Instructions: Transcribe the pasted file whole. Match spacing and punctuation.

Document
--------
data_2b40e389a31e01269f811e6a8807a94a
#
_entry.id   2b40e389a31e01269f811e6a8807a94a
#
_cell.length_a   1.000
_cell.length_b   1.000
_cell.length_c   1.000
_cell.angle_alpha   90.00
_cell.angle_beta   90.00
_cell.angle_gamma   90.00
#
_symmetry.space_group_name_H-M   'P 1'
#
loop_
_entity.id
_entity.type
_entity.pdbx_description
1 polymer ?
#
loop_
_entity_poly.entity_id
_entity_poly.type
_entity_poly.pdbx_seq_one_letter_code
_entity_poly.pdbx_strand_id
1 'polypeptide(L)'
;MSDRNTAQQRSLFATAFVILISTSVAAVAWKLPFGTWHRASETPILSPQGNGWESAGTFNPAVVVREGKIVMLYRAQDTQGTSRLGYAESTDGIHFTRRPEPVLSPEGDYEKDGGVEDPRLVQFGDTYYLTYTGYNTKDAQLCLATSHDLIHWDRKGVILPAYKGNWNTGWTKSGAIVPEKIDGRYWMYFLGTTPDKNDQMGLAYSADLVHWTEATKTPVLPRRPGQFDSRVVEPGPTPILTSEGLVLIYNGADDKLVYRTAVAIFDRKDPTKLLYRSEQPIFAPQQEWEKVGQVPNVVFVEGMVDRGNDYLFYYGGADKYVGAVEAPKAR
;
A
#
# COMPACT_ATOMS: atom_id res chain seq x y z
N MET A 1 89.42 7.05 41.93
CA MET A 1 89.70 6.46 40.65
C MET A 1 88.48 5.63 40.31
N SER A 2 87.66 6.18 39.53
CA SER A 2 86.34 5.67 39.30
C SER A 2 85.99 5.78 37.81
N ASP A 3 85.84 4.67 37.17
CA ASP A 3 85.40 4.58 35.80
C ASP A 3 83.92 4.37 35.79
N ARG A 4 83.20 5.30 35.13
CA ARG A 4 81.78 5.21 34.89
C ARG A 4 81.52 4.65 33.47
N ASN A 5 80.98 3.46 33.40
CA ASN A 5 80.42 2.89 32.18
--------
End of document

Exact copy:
data_2b40e389a31e01269f811e6a8807a94a
#
_entry.id   2b40e389a31e01269f811e6a8807a94a
#
_cell.length_a   1.000
_cell.length_b   1.000
_cell.length_c   1.000
_cell.angle_alpha   90.00
_cell.angle_beta   90.00
_cell.angle_gamma   90.00
#
_symmetry.space_group_name_H-M   'P 1'
#
loop_
_entity.id
_entity.type
_entity.pdbx_description
1 polymer ?
#
loop_
_entity_poly.entity_id
_entity_poly.type
_entity_poly.pdbx_seq_one_letter_code
_entity_poly.pdbx_strand_id
1 'polypeptide(L)'
;MSDRNTAQQRSLFATAFVILISTSVAAVAWKLPFGTWHRASETPILSPQGNGWESAGTFNPAVVVREGKIVMLYRAQDTQGTSRLGYAESTDGIHFTRRPEPVLSPEGDYEKDGGVEDPRLVQFGDTYYLTYTGYNTKDAQLCLATSHDLIHWDRKGVILPAYKGNWNTGWTKSGAIVPEKIDGRYWMYFLGTTPDKNDQMGLAYSADLVHWTEATKTPVLPRRPGQFDSRVVEPGPTPILTSEGLVLIYNGADDKLVYRTAVAIFDRKDPTKLLYRSEQPIFAPQQEWEKVGQVPNVVFVEGMVDRGNDYLFYYGGADKYVGAVEAPKAR
;
A
#
# COMPACT_ATOMS: atom_id res chain seq x y z
N MET A 1 89.42 7.05 41.93
CA MET A 1 89.70 6.46 40.65
C MET A 1 88.48 5.63 40.31
N SER A 2 87.66 6.18 39.53
CA SER A 2 86.34 5.67 39.30
C SER A 2 85.99 5.78 37.81
N ASP A 3 85.84 4.67 37.17
CA ASP A 3 85.40 4.58 35.80
C ASP A 3 83.92 4.37 35.79
N ARG A 4 83.20 5.30 35.13
CA ARG A 4 81.78 5.21 34.89
C ARG A 4 81.52 4.65 33.47
N ASN A 5 80.98 3.46 33.40
CA ASN A 5 80.42 2.89 32.18